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NSW is taking the final steps towards 100% eConveyancing!




SAVE THE DATE: 11 OCTOBER 2021

NSW is taking the final steps towards 100% eConveyancing!


The Registrar General of New South Wales has declared Monday 11 October 2021 as the “cessation date” pursuant to s33AAA of the Real Property Act 1900. From this date:

1. All paper Certificates of Title will cease to have any legal effect and no longer provide evidence of title to the land;

2. The Torrens Title Register will be the sole source of ownership of land and all interests in that land (as it has always been);

3. No further paper Certificates of Title will be issued by NSW Land Registry Services; and

4. Only electronic dealings will be accepted by NSW Land Registry Services for lodgement, paper dealings will no longer be accepted.

This is a big step in NSW’s move to 100% eConveyancing. To prepare for 11 October 2021, the following steps will be taken:

1. Updating the Conveyancing Rules expected in late July 2021;

2. Proclamation of the Real Property Amendment (Certificate of Title) Act 2021 expected in late July 2021;

3. Revocation of waivers under the Conveyancing Rules allowing lodgement of paper dealings expected in late August 2021; and

4. Updating the Lodgement Rules expected in late August 2021.

For more information, please use the following link:

www.registrargeneral.nsw.gov.au/property-and-conveyancing/eConveyancing/abolition-of-certificates-of-title


How will dealings that used to require production of a Certificate of Title now be registered?

Any dealing which formerly required production of the Certificate of Title will be lodged electronically through an Electronic Lodgement Network Operator (ELNO), such as PEXA or Simpli, with a CoRD (Control of the Right to Deal) Holder Consent. The CoRD may also be referred to as an electronic Certificate of Title (eCT)

The holder of the CoRD will be the party authorised to consent to further dealings with the title. For example, the first registered mortgagee or for unencumbered property, the registered proprietor (owner). Digitally signing a CoRD Holder Consent is the electronic equivalent to producing a paper Certificate of Title.

CoRDs or eCTs have been progressively rolled out since 2017, commencing with titles that have a registered mortgage by an Authorised Deposit Taking Institution (or ADI) and are now being expanded to all titles in NSW.


What will Gartree Thomson Lawyers do with paper Certificates of Title held in its Controlled Documents Register?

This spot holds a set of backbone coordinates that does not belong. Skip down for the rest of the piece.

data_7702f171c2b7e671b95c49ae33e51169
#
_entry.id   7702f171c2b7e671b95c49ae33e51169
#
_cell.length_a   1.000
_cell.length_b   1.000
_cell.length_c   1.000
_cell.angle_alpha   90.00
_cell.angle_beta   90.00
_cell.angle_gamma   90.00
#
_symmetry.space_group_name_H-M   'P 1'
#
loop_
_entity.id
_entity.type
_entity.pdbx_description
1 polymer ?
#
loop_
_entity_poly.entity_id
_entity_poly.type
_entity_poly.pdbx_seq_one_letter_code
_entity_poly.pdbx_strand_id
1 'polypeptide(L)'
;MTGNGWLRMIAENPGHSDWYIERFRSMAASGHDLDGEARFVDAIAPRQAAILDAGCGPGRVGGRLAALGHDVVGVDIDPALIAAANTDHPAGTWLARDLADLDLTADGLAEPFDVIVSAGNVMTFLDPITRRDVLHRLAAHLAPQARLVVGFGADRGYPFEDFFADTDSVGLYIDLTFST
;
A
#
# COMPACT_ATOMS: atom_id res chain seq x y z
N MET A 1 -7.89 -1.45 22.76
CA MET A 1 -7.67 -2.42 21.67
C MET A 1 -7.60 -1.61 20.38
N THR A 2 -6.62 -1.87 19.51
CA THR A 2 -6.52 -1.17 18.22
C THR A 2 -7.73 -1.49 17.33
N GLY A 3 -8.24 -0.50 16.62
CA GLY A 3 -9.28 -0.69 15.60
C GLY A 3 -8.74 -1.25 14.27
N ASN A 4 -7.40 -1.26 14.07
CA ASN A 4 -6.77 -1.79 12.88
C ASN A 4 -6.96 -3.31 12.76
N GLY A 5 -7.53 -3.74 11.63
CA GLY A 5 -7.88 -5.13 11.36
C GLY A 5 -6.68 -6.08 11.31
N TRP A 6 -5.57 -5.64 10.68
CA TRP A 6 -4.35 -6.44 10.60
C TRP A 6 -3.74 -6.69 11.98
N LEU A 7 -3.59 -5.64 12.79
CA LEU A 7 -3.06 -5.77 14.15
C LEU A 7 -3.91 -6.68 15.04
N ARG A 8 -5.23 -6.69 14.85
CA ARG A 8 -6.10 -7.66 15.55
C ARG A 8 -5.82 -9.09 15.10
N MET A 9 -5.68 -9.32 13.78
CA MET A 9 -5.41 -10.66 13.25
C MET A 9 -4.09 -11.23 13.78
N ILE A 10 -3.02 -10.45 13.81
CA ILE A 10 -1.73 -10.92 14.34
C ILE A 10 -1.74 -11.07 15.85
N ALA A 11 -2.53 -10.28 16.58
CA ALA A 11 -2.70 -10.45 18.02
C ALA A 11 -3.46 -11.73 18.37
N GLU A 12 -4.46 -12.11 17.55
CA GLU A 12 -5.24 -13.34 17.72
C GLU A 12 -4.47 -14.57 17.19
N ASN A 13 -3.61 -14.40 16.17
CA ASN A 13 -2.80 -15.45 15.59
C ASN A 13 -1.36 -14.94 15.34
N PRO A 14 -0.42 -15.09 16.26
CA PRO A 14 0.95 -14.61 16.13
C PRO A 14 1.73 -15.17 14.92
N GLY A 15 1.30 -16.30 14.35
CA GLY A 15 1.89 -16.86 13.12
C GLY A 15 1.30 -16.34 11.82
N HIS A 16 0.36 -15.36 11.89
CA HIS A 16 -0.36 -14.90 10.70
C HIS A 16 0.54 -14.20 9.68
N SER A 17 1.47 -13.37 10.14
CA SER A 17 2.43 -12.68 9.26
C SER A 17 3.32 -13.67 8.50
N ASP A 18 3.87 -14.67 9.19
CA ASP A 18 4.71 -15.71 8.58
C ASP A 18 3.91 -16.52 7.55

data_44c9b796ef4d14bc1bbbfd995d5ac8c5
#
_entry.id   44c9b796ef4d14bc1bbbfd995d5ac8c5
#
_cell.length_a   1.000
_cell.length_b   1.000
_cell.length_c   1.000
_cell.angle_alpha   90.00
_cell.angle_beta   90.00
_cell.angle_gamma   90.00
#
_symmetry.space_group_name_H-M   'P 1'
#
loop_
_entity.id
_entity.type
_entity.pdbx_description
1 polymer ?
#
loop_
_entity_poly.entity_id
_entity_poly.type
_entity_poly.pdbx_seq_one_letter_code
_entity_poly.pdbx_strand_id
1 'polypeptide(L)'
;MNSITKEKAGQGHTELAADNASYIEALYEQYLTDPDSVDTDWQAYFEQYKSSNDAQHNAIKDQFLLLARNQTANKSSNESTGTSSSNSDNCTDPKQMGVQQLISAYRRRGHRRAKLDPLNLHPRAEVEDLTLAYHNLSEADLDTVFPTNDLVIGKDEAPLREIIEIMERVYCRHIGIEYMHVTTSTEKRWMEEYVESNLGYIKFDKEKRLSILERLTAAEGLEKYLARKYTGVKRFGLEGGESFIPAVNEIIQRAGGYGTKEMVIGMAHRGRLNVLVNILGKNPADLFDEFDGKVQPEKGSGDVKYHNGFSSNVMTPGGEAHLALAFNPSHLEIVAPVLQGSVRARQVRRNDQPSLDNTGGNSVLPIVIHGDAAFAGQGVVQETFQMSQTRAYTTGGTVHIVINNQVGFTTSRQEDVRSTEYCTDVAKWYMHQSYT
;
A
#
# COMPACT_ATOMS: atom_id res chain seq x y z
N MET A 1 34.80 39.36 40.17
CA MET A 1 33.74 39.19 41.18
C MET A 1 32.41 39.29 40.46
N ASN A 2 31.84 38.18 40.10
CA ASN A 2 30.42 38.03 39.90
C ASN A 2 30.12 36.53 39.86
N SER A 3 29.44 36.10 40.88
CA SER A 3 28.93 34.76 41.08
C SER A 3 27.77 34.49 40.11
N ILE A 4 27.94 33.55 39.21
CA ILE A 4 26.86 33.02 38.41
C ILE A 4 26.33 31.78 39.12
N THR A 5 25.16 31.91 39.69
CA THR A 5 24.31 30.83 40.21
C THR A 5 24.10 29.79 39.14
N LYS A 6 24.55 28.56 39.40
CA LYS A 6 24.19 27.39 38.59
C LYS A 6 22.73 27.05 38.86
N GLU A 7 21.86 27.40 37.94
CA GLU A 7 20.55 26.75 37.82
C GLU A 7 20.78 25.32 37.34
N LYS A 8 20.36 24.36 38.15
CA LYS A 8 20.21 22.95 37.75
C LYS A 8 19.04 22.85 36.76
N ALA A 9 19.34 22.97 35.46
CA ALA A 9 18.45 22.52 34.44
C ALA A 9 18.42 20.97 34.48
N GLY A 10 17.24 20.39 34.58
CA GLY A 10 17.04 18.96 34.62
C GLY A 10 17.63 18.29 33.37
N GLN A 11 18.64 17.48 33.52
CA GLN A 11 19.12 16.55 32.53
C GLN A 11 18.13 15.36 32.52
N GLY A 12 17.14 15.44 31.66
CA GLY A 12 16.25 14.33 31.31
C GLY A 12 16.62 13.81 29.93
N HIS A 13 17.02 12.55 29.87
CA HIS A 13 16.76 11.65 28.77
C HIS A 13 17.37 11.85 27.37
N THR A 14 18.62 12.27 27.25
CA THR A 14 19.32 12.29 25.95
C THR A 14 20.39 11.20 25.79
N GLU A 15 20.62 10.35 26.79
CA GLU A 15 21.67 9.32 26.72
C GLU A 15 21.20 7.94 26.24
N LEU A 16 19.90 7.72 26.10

We will continue to hold any paper Certificates of Title in our Controlled Documents Register. These will not be removed or destroyed. If you would like to arrange collection of your paper Certificate of Title at any time, please contact us to discuss.


Should I throw out my paper Certificate of Title now?

No.

Paper Certificates of Title will continue to have legal effect up to and including Sunday 10 October 2021. They should be securely held up until the cessation date. If you notice you have lost your paper Certificate of Title prior to 11 October 2021, you should take steps to protect your title.

After 11 October 2021, you may dispose of your paper Certificate of Title but contact our office to confirm. Whilst paper Certificates of Title have no legal effect following the cessation date, it may still contain some sensitive information, so we recommend they be destroyed (e.g. shredded) rather than simply thrown into the recycling bin.


What should I do if I am a Lender who takes possession of a paper Certificate of Title as security?

Prepare now!

From 11 October 2021 paper Certificates of Title will cease to have any legal effect. Possession of a Certificate of Title on its own, will not provide any security for a loan or obligation – you will have an unsecured loan. You should discuss alternative security with your debtor, for example:

1. Registration of a mortgage on title;

2. Lodgement of a caveat over the title; or

3. Registration of a security interest over personal property on the Personal Property Securities Register (PPSR).

Lenders should regularly review the clauses of any standard loan or credit agreements and update them as necessary to ensure that they remain able to enforce any security.

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